Liberation Day minus 7737 (log#8)

Aaron Tovish
3 min readMay 30, 2024


Leading up to the 1995 NPT Extension Conference, anti-Bomb groups created the Abolition 2000 network. The aspiration was a NWFW by the new millennium. When that wasn’t on the horizon, the network made a push to increase its participation to 2000 groups worldwide. This was achieved on time and so the name, and its abbreviation A2000, was retained.

At the upcoming consultation of A2000, I will propose the following:

The Abolition 2000 network decides to change its name to Abolition 2045 with the objective of achieving a NWFW no later than August 6th, 2045. This shall be previewed at the third NPT PrepCom meeting in 2025, and then formally announced in Hiroshima and Nagasaki that August. A 2045 Working Group shall be established to prepare for this change and announcement. The Working Group shall solicit and collate proposals from the network on activities underway or projected for the 2025–2045 period. Network members shall be encouraged to brainstorm about potential activities all the way to 2045. The 2045 Working Group’s compilation shall be circulated to the network no later than April 2025.

There is also potential to expand the network (well beyond 2045 members!). I believe that dedication to sustained activism for a score-years will attract many more groups and keep them actively engaged (a problem to date) over the long haul.

Obviously, I have a few(!) activity proposals to pass on to the 2045 Working Group; but I am very curious to see what ideas others come up with when challenged to think within this score-years framework. What are your ideas?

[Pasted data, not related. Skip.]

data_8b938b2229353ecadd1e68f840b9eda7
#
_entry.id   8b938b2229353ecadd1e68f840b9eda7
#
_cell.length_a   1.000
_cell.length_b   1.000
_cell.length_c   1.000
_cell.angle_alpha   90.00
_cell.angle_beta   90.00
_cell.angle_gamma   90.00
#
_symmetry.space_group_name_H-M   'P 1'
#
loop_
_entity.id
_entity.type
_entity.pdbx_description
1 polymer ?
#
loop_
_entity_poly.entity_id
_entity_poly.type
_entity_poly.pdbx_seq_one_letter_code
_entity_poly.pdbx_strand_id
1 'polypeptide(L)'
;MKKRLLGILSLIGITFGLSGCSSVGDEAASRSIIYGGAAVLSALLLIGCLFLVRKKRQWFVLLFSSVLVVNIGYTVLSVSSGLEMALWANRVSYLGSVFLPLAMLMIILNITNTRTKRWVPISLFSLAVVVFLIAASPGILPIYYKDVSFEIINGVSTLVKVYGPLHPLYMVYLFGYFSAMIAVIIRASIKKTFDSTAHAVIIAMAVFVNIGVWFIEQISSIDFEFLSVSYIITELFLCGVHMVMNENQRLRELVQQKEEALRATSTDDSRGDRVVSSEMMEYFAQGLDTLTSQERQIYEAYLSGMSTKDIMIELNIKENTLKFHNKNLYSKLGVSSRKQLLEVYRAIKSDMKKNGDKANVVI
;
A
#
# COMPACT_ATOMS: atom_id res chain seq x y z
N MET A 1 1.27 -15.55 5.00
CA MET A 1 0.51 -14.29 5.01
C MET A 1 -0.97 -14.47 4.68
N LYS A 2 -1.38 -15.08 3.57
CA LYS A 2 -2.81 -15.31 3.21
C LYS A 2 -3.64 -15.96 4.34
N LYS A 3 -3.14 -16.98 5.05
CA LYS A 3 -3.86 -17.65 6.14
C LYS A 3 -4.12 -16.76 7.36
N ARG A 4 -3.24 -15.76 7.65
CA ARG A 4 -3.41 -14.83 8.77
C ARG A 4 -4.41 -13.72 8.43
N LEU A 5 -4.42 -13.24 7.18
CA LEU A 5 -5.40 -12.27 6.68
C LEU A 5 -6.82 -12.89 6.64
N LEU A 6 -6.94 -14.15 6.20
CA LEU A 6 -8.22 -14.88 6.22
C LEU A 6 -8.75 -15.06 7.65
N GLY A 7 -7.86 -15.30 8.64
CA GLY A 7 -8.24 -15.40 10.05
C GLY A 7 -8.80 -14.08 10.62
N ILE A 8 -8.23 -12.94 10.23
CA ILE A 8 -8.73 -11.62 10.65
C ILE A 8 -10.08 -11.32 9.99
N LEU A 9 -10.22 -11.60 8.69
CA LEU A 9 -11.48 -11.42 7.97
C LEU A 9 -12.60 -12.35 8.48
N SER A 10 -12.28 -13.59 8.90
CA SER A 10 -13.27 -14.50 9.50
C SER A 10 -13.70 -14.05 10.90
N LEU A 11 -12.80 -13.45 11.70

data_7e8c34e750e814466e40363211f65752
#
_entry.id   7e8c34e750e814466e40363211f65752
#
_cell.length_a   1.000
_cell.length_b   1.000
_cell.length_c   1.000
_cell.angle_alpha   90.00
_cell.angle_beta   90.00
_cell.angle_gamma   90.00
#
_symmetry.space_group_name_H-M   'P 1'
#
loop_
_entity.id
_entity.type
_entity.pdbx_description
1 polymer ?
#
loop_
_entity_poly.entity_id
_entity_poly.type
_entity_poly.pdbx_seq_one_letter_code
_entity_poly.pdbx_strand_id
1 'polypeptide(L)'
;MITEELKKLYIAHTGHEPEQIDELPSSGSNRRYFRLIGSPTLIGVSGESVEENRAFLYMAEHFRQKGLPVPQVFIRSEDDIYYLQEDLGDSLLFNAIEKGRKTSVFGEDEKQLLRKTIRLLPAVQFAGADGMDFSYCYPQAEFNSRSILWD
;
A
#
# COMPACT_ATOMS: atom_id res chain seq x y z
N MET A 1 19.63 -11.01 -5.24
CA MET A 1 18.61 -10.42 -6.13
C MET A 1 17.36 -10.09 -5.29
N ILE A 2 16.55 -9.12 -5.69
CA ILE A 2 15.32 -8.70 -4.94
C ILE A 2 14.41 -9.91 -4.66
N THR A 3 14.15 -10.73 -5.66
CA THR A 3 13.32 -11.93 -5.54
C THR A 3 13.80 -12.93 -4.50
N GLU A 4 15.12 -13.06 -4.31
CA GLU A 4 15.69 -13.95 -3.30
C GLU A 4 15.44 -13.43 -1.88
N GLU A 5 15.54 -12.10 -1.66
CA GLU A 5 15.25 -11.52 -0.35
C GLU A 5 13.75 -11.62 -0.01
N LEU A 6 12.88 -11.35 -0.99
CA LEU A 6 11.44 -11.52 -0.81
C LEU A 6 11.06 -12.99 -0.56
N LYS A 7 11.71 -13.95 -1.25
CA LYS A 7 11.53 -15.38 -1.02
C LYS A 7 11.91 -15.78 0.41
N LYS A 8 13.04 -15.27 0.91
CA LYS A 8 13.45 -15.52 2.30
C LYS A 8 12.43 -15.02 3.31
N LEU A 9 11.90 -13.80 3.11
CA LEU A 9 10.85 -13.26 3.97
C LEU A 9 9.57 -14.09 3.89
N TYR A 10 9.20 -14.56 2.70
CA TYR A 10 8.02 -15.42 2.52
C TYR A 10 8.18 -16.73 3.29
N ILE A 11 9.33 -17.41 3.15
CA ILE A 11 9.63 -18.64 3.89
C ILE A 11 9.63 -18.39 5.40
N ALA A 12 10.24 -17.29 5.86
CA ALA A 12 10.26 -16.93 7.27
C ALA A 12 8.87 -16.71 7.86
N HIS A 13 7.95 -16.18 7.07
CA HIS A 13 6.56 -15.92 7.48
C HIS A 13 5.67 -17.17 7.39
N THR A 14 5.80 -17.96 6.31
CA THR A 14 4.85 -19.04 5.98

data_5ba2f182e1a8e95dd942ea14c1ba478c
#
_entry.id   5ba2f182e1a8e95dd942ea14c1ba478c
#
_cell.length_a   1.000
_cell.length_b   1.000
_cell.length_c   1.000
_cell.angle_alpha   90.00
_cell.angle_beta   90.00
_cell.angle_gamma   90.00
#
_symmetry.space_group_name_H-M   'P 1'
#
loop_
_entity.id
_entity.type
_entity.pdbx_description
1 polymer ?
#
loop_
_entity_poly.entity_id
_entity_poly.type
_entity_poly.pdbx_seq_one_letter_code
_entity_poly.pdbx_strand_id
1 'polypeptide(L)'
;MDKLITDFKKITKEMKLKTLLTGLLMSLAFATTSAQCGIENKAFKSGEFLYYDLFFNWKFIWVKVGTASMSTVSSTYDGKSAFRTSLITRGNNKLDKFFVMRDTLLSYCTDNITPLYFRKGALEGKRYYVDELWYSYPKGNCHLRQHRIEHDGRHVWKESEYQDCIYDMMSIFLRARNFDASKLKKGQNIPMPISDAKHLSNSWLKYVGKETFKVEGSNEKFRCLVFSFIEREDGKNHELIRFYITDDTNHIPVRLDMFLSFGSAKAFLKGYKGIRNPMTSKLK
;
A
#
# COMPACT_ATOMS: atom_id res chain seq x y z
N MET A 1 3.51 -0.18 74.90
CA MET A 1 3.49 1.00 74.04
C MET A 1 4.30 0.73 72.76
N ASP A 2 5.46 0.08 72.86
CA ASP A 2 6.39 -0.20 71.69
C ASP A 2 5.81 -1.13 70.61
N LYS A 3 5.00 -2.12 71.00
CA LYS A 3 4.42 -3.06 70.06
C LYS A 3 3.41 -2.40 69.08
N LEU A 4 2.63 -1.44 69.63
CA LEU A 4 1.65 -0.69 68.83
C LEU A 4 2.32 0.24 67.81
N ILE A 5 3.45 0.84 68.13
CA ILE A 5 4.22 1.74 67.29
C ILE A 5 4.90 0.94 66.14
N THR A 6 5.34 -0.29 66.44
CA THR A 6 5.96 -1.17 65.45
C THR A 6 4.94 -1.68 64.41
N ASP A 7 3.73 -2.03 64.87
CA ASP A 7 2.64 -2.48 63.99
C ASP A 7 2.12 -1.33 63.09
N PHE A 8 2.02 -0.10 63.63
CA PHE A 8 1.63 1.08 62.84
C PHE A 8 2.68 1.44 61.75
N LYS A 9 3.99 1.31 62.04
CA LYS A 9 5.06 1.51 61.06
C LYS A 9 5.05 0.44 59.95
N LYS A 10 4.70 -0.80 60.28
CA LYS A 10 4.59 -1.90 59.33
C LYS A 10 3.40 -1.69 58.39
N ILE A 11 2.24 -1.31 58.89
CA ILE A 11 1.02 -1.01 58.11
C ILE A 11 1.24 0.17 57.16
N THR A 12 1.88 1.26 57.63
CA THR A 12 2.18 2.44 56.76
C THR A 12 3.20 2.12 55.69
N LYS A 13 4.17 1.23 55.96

For those in their twenties or younger, 20 years may well seem like a lifetime. They would like to see more rapid progress. (And who wouldn’t?) Having — barely at times (including right now) — made it through four score years, courting nuclear dangers for yet another score is not something pleasantly contemplated, whatever one’s age. To address these concerns, there must be a nearer goal/accomplishment that marks real progress and makes the subsequent years significantly less precarious. This is where the Great Renunciation comes in.

In Log#7, I introduce FM Frank Aiken, the “father” of non-proliferation. I am working with colleagues in NoFirstUse.Global on a presentation to be made to the 2nd PrepCom plenary. My suggestion is that the presentation’s proposal for action be based on Aiken’s UNGA operative paragraph; here it is again:

[The UNGA] decides to establish an ad hoc commission to study the dangers inherent in the further dissemination of nuclear weapons and [to] recommend to the fourteenth session of the General Assembly appropriate measures for averting these dangers.

I can imagine tweaking it like so:

The Preparatory Committee for the 2026 NPT Review Conference decides to establish an open-ended commission to study the dangers inherent in retaining options — and threatening — to initiate nuclear warfare and to recommend to the third meeting of the Preparatory Committee, for its consideration, appropriate measures for averting these dangers.

The hope is that the commission’s recommendations would be forwarded as formal recommendations of the PrepCom to the RevCon; and that the RevCon would incorporate them into its Final Document. While the odds of jumping successfully through all these hoops are not great, the reward for success makes it worth trying. (And failure would justify further, more drastic means of getting the NWSs and their allies to pay attention.)

The argumentation for the decision would, in part, be modelled on the case made for “non-dissemination” made by Aiken. It could also be based on our letter to Xi and Biden (covered in Log#6).

I will report on the outcome of the presentation drafting in the coming week or so.